5 ways pets can improve your health & wellbeing

2020, 05 01 - 75267-5_ways_pet-1588301935-1

Anyone with a four-legged friend at home will understand how much happiness pets bring to our lives. Whether it’s the energetic, joyful greeting of your dog when you when you walk in the door or snuggling up on the lounge with your cat, there is nothing that compares to the unconditional love shown to us by our pets.

Now that we are all spending so much more time at home, it’s more important than ever to appreciate the companionship that pets provide, especially for those who live alone. But did you know having a pet has proven health and wellbeing benefits as well? Science has proven a range of psychological and physiological benefits associated with pet ownership.

Here are 5 of those benefits:

  1. Companionship

Companionship is probably the most obvious benefit of pet ownership but it is worth stressing, particularly at this time, when social distancing rules have taken us away from many of the people we love. If you have an elderly relative who lives alone, consider talking to them about the possibility of adopting or fostering a pet from an animal shelter for company. Naturally pet ownership or fostering isn’t right for everyone, and you should think very carefully through the decision to get a pet for an elderly relative, as they need to have the capacity to care for it. But if the situation allows for it, the right pet could help shift your elderly relative’s focus from their worries and loneliness to caring for their new four-legged friend. The same is true for anyone. Pets make wonderful companions.

  1. Reduced stress and anxiety

Because pets live in the moment and are not worried about the future they can help encourage you to become more present and mindful, reducing the time you spend worrying about what might happen in the future. Research has found that patting a dog or cat can even improve risk factors caused by stress such as helping to decrease blood pressure and increase your serotonin and dopamine – hormones that make you feel happy and calm. Studies have even shown that having a pet, especially a dog, is probably associated with a decreased risk of cardiovascular disease. Click here to learn more.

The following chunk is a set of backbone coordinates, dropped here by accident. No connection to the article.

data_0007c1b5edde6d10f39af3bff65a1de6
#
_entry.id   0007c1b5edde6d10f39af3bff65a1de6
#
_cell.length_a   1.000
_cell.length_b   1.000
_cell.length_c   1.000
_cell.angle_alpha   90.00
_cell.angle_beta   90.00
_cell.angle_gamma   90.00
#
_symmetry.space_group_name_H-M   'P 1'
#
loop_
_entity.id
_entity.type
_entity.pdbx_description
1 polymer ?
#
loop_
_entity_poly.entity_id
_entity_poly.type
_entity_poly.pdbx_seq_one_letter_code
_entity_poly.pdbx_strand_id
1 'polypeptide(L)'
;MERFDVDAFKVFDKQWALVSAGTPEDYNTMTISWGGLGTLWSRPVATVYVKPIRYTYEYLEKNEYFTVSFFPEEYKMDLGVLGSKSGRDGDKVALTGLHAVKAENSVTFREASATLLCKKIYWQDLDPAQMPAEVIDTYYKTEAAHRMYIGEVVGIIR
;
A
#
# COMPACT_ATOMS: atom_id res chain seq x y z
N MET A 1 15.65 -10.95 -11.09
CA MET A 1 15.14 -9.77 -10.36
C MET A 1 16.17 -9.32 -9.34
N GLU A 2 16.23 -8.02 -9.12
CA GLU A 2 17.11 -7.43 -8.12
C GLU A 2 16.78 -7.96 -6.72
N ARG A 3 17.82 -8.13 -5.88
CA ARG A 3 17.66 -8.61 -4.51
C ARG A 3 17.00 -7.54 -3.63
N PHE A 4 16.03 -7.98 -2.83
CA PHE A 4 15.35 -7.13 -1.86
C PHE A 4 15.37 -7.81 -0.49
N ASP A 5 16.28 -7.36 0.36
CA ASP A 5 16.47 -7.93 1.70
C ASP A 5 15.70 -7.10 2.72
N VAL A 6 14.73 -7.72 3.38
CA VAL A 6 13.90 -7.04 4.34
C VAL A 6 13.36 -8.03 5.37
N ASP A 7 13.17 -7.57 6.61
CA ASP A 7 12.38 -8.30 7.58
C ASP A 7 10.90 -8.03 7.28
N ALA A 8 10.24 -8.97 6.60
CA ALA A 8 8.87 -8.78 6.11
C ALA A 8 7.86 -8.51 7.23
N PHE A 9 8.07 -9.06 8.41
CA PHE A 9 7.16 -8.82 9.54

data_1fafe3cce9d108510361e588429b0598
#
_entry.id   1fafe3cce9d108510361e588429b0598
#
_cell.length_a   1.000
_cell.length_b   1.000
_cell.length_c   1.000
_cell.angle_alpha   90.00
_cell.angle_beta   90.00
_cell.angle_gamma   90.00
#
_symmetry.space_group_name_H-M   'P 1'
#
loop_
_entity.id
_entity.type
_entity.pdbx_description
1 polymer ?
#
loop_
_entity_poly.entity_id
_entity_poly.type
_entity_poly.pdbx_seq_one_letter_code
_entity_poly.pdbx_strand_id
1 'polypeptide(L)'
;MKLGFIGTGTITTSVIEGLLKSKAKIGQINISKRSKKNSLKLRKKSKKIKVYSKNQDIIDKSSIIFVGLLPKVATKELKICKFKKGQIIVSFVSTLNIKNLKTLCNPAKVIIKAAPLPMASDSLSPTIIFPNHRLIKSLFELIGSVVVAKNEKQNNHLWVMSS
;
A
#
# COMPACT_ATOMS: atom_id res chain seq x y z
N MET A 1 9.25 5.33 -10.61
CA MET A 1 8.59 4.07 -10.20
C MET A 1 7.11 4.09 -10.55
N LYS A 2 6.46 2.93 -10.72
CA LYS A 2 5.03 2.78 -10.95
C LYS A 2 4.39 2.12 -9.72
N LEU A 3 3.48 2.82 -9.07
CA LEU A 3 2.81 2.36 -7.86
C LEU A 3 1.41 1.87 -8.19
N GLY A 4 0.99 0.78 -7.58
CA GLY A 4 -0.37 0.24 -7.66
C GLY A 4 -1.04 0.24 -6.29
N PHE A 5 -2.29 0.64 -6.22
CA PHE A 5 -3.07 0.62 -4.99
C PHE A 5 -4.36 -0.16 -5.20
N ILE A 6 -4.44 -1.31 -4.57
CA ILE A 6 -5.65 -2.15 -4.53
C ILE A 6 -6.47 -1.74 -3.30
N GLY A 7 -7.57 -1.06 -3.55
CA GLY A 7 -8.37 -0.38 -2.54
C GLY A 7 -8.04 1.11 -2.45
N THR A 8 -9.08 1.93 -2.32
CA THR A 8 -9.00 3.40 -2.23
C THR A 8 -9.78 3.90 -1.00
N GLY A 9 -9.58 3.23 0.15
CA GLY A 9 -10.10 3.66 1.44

1. They provide structure and routine

Working from home or not having work may be causing you to miss the routine and structure you had before. Having a pet can help bring that sense of routine back into your life, including getting out of bed at a reasonable time each day. All pets need to be fed at regular times daily but if you have a dog, it will provide added structure and routine due to their need for daily exercise as well, which is good for you too!

  1. Physical contact/touch

Social distancing means many people are missing out on physical contact with others. Having a pet can fulfil that need for touch through pats and cuddles, as you don’t have to practice social distancing with them.

  1. A reason to get some fresh air, sunshine and exercise

With gyms and other indoor sports centres closed, the only place to exercise right now is at home or outdoors. Furthermore, many people are spending more time indoors than they should, meaning they are missing out on Vitamin D from the sun and fresh air, as well as exercise. Having a dog that requires a daily walk is the perfect excuse to get up off the couch, grab the lead and go for a walk or a run. And now with the City of Melville lighting up 5 of our local parks for exercise and dog-walking after hours, there is no excuse not to fit a walk in.

So it’s safe to say that having a pet during the COVID-19 pandemic (or any time for that matter) is an excellent strategy towards staying well, physically and mentally.

Post by ShelMarkblog 01 May 2020 0